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Reading Slothfully

I was told in elementary school that I only could read at half the speed for success in college. Oh well, one benefit of slow reading is you get to live with the characters a longer period of time. I read in a vain attempt to better understand people. At my other homes, I'm known as a spouse, pop, guy in the choir, physical chemist, computer/web dilettante and child-care provider. In theory, I'm a published author, if you consider stuff like Quenching Cross Sections for Electronic Energy Transfer Reactions Between Metastable Argon Atoms and Noble Gases and Small Molecules to count as publications. I've strewn dozens of such fascinating things to the winds.

Currently reading

Mrs. Miniver
Jan Struther
Betsy-Tacy Treasury (P.S.)
Maud Hart Lovelace
A Christmas Carol
Charles Dickens
The Way Some People Die
Ross Macdonald
Envy of Angels
Matt Wallace
The Fellowship of the Frog
Edgar Wallace
Code of Conduct (The Jani Kilian Chronicles Book 1)
Kristine Smith
A Good Death
Christopher R. Cox
The Black Cargo
John P. Marquand
A Highland Christmas
M.C. Beaton

Mr. Midshipman Hornblower

Mr. Midshipman Hornblower - C.S. Forester When I was a kid, my parents' friends, the Bricelands moved to Sparta Lake, NJ. We visited them there a number of times. My older brother, Hal, and their son, Allen, were enamored at the time with the stories of Horatio Hornblower. Hornblower sailed the seas for Her Majesty's Royal Navy back in the 1790s, fighting the French, Spanish, and Barbary Pirates. Something like that. Anyway, Hal and Allen seemed to think the stories were oh so fascinating. I was too young to read myself, and was intensely jealous.

Somehow, I never came across Hornblower after I was able to read competently, at least not until now. My friends in Canada have released the first of the Hornblower "novels" to the public domain. That is, the first in terms of Hornblower's life adventures, not the first actually to have been published. This book tells how he began his life at sea, but it was published some 13 years after the first book in the series, and another five or six books after that. So naturally, international criminal that I am, I snagged myself a copy. Bless the Canadians.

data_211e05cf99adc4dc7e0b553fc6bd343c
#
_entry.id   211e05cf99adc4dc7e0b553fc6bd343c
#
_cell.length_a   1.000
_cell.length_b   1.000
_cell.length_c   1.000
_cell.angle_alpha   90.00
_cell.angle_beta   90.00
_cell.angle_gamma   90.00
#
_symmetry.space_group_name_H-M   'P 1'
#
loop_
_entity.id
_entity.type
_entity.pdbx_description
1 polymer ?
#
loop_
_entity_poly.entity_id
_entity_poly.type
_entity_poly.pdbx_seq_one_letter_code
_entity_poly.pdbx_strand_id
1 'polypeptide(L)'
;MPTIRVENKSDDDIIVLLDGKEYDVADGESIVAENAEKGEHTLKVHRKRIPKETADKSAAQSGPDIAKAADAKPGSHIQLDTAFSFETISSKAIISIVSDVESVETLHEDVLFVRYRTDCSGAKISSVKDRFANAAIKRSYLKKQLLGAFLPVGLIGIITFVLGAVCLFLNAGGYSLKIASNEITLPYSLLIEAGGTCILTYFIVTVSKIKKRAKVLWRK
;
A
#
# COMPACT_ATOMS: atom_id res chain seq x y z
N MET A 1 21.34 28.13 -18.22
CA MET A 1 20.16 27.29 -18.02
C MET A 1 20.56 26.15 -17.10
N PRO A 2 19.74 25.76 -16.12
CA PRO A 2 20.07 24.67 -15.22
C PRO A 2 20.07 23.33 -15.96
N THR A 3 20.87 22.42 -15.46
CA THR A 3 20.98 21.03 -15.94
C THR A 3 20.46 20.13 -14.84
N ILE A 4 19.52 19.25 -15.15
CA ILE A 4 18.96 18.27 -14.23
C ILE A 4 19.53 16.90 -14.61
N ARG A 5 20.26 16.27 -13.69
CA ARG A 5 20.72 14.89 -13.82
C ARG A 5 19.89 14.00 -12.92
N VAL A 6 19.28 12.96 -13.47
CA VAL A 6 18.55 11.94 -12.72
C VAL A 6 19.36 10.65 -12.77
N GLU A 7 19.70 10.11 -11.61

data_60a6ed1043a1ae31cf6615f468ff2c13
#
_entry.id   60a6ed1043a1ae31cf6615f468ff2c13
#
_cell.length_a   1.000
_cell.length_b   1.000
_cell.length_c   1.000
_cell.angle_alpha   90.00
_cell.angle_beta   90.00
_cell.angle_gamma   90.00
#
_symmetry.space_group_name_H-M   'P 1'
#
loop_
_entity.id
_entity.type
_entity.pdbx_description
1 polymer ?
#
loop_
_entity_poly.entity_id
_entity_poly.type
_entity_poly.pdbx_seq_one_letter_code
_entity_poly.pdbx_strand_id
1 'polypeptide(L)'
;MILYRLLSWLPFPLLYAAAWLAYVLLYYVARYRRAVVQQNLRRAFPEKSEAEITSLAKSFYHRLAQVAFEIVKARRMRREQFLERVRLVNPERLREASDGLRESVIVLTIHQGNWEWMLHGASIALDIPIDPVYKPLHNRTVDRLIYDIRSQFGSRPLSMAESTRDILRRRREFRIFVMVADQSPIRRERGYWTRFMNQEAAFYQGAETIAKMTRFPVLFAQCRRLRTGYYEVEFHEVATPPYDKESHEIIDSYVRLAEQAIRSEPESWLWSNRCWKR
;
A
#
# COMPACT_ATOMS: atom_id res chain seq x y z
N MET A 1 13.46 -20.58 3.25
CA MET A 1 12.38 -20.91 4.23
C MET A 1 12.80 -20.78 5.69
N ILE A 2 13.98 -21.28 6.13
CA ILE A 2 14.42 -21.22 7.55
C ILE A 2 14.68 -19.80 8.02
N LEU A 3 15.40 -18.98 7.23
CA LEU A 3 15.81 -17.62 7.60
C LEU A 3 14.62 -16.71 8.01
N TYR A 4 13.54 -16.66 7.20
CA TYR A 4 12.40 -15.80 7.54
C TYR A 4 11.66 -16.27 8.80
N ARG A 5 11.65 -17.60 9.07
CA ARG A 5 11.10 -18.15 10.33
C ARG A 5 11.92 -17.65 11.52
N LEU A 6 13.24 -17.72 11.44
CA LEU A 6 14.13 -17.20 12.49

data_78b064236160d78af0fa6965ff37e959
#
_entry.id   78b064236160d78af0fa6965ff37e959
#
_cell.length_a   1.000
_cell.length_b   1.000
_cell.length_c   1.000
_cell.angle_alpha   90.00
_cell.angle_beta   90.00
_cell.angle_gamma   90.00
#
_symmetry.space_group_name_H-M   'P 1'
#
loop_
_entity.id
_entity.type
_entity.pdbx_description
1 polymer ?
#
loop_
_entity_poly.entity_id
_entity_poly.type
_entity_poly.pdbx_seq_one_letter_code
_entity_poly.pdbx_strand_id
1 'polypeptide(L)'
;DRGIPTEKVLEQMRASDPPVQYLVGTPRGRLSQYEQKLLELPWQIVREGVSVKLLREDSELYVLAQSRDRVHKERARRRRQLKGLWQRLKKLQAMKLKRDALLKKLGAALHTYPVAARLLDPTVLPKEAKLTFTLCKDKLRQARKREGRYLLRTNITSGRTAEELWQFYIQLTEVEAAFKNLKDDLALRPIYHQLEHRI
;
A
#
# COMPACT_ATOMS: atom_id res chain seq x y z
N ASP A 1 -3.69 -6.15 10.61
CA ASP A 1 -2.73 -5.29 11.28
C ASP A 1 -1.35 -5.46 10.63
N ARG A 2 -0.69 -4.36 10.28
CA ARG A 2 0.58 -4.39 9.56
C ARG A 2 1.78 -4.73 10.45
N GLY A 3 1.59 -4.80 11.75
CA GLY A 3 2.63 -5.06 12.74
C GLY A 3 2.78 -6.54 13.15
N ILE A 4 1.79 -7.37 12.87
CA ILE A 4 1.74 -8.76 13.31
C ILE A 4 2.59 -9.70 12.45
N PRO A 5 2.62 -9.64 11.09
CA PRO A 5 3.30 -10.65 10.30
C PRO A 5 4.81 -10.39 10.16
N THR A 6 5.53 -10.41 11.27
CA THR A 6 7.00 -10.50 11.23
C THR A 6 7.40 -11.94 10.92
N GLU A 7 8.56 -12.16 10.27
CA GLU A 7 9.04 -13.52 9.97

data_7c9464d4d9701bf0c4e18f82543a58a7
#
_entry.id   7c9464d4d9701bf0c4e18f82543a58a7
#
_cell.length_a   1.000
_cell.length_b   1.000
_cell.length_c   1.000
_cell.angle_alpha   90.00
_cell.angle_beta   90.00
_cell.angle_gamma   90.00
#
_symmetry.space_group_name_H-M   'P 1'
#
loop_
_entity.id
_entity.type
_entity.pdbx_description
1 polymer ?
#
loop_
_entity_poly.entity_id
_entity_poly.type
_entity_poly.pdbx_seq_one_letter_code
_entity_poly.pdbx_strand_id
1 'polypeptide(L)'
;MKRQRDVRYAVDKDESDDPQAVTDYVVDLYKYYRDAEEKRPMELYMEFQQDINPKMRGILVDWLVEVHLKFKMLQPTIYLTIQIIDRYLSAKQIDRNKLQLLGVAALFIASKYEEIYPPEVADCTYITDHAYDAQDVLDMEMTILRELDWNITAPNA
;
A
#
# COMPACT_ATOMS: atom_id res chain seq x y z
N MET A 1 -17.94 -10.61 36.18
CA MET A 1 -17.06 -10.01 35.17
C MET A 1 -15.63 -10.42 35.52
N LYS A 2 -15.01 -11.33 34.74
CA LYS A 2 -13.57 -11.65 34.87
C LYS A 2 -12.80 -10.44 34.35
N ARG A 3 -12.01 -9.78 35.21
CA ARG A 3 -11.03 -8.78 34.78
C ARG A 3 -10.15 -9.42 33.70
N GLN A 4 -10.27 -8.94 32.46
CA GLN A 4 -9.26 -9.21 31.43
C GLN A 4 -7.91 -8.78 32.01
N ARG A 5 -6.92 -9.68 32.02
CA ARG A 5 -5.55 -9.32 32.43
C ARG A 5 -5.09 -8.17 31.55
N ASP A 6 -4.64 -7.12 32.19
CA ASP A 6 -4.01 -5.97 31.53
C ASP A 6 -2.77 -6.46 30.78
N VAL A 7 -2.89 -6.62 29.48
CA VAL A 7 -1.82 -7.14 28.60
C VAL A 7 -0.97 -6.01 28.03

I used the word "novel" in quotes because this isn't so much a novel as a collection of short stories. The stories are chronological, in terms of the life of Hornblower, but there's really no significant thread wending through them, other than Hornblower gets older and more experienced with each adventure, and some tales have some characters that appeared in earlier ones. But, wikipedia says the Hornblower books are novels, so who am I to say differently?

Whatever, there are some books for 11-12-year old boys that are still worth reading in one's later years, such as Penrod or Tom Sawyer, and some, like Hornblower, that can't retain their interest for more mature, jaded folks. This book didn't much excite me, and I doubt I'll be looking for other Hornblower books any time soon. Were I allowed to give plusses and minuses, I'd put a minus on the 3*s. The book wasn't odious, but not all that interesting either.